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All dressed up for JCC Purim Carnival fun

From left, Isabella Weinberg, A.K.A. laughing-with-tears-of-joy emoji (which is pinned to the back of her shirt), gets a teardrop painted on her cheek by volunteer Peri Lowenstein.

Several children dressed as Mickey Mouse, Wonder Woman, a jellyfish, and Princess Jasmine stood in the popcorn line patiently waiting for their turn. Behind them, a goblin was debating with Albert Einstein about the shape of his lensless glasses. A little further away, a laughing-with-tears-of-joy emoji was hunting for her lost tickets—tickets she would use to claim prizes for the carnival games she had won. Meanwhile as Batman offered her some of his tickets, a jellyfish moved ahead in the queue and got herself a bag of hot, buttered popcorn.

The crowds start pouring in to the JCC Neulander Family Sports & Fitness Center's Schayes Family Gymnasium during the center's March 4 Purim Carnival.
The crowds start pouring in to the JCC Neulander Family Sports & Fitness Center's Schayes Family Gymnasium during the center's March 4 Purim Carnival.

All of this happened in a matter of minutes and was but a tiny slice of the action and fun that took place during the Sam Pomeranz Jewish Community Center’s annual Purim Carnival held on Sunday, March 4.

“That was so nice of him,” said Isabella Weinberg, the emoji, as she happily counted the new tickets she had received from Batman. A few feet away Ephraim Lezak, a member of Shaarei Torah Orthodox Congregation, was smiling at the little girl’s enthusiasm.

“That’s my favorite costume this year,” he said. “A girl with a happy face wearing a happy face.” Lezak, who was wearing a maroon and gold sombrero, said that this was his way of spreading joy and gladness on the holiday of Purim. Though he conceded that a child literally wearing a smile as a costume beats pretty much everything else.

From left, Mia Grabowsky, A.K.A. Superwoman, and her younger sister Hannah Grabowsky, A.K.A. Wonder Woman, show off their Purim Carnival costumes.
From left, Mia Grabowsky, A.K.A. Superwoman, and her younger sister Hannah Grabowsky, A.K.A. Wonder Woman, show off their Purim Carnival costumes.

“Do you know why we dress up on Purim?” he asked Isabella after she was informed that Lezak loved her costume.

“Erm… no,” she answered with a shy smile. She knew the story of Purim with Queen Esther, Mordechai, and Haman. But now she was about to find out the reason behind the costumes.

“Have you noticed that in the entire story of Purim, G-d is never directly mentioned?” Lezak asked her. “But even then, we know that G-d is present in the story. It’s just that sometimes he helps people in a hidden way. Purim is about knowing that even though we don’t see G-d, he is the one running the world and keeping us safe and happy. We dress up in costumes on Purim to celebrate the hidden ways in which G-d helps us.”

While Isabella chose her emoji costume because it was fun, other children’s costumes reflected their parents’ interests. Ian Hendricks, 9, and his brother Aaron Hendricks, 6, were dressed up as Star Wars characters, a fandom their father adores. While Ian was a stormtrooper, Aaron was the X-wing fighter pilot Poe Dameron.

Aaron’s favorite character in Star Wars is Luke Skywalker. He’s proud of that fact and has absolutely no shame in admitting it. But for Ian, the query about his favorite character was a tough question to answer. After much coaxing from his father and his younger brother, he mumbled, “Princess Leia.”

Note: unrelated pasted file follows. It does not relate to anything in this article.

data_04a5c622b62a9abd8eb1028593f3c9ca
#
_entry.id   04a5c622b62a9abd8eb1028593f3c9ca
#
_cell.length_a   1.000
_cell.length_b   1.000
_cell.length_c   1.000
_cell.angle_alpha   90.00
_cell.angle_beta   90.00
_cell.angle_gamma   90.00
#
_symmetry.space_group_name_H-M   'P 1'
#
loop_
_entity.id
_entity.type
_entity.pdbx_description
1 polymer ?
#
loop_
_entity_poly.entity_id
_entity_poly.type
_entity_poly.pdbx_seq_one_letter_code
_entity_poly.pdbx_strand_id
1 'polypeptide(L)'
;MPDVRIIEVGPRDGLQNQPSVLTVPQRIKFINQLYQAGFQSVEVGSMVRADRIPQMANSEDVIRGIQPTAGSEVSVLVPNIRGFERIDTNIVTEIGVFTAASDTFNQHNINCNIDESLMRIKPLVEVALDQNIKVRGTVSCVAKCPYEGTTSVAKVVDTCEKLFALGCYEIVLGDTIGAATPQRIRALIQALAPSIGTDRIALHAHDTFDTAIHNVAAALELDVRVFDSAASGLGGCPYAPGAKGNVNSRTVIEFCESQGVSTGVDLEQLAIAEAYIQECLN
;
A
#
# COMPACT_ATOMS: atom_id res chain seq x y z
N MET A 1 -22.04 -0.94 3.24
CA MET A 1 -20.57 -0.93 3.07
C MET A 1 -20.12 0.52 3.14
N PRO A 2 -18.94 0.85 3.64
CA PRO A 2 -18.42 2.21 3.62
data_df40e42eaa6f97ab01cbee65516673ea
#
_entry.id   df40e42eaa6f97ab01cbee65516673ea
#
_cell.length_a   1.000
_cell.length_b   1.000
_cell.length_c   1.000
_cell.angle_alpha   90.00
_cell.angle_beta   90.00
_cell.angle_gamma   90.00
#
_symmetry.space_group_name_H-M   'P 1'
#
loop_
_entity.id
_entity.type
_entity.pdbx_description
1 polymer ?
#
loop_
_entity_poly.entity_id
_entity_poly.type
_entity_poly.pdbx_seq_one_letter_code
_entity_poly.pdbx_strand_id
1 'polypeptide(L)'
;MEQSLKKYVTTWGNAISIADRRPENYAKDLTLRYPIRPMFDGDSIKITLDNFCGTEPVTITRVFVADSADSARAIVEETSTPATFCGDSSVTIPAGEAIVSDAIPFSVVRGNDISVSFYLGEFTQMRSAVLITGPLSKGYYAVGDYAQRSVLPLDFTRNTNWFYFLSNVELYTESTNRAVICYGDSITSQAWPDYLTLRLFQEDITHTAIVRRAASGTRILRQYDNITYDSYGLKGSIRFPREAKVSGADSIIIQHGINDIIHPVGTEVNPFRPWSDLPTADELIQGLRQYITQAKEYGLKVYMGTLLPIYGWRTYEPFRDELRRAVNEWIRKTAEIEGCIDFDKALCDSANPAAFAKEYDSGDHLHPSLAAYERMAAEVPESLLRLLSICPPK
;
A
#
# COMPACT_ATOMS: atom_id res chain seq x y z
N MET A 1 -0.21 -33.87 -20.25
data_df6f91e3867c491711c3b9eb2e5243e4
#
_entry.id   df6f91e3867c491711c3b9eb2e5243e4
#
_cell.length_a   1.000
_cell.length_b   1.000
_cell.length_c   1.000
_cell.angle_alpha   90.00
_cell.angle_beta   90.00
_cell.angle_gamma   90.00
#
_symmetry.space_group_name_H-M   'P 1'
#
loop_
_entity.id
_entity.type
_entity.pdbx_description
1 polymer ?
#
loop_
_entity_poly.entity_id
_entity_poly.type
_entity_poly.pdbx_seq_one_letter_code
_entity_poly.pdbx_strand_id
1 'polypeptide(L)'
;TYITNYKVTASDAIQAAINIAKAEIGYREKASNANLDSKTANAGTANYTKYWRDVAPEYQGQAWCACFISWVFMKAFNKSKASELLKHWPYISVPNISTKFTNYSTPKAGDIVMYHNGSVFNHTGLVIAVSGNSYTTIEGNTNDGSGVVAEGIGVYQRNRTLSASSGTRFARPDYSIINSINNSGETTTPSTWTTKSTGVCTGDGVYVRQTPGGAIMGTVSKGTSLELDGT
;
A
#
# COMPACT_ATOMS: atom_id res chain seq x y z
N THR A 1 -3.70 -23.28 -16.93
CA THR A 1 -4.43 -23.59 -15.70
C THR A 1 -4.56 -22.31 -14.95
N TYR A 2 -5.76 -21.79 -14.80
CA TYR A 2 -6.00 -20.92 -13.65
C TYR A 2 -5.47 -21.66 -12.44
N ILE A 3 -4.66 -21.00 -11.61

Ian’s hesitation was understandable because Princess Leia is a woman. He was afraid that he would be made fun of if he admits it. But even then, he said that she was the reason why he chose to dress up in a Star Wars costume.

Pictured from left, dressed as Star Wars characters, is Aaron Hendricks, a stormtrooper, and his older brother Ian Hendricks, the X-wing fighter pilot Poe Dameron.
Pictured from left, dressed as Star Wars characters, is Aaron Hendricks, a stormtrooper, and his older brother Ian Hendricks, the X-wing fighter pilot Poe Dameron.

“She is brave like Queen Esther,” Ian said softly but surely. “And Purim’s about her. That’s why Aaron and I chose Star Wars costumes. Obviously, we couldn’t dress up like Princess Leia. But we could do other people from Star Wars, so we did.”

Other well-loved characters spotted at the carnival included Brer Rabbit, Tinkerbell, Cinderella, Superman, Goldilocks, and Daisy Duck. Children and adults alike joined in the festivities and got their faces painted before allowing the carnival caricaturist to draw them.

For the more serious and academically-inclined, there was a book sale with hundreds of rare and classic titles offered at reasonable prices. And that was the next stop for many of the fairies and the elves after claiming their prizes from prize room set up in the JCC’s lounge. Isabella, for instance, had her eyes on a copy of folk tales from around the world. Perhaps she would be back after playing one last round of spill the milk game.

Food at the JCC’s Purim Carnival was a big hit again this year. In the Anne and Hy Miller Family Auditorium, Esther’s Café drew a steady stream of hungry visitors seeking a variety of home-cooked kosher offerings.

The JCC’s Purim Carnival is the center’s largest indoor community event held each year. “This year’s carnival was another delightful day filled with food, fun and happy families,” said Marci Erlebacher, JCC of Syracuse executive director. “It’s a wonderful thing to be able to open our doors to the community and see everyone having such a good time.”

 

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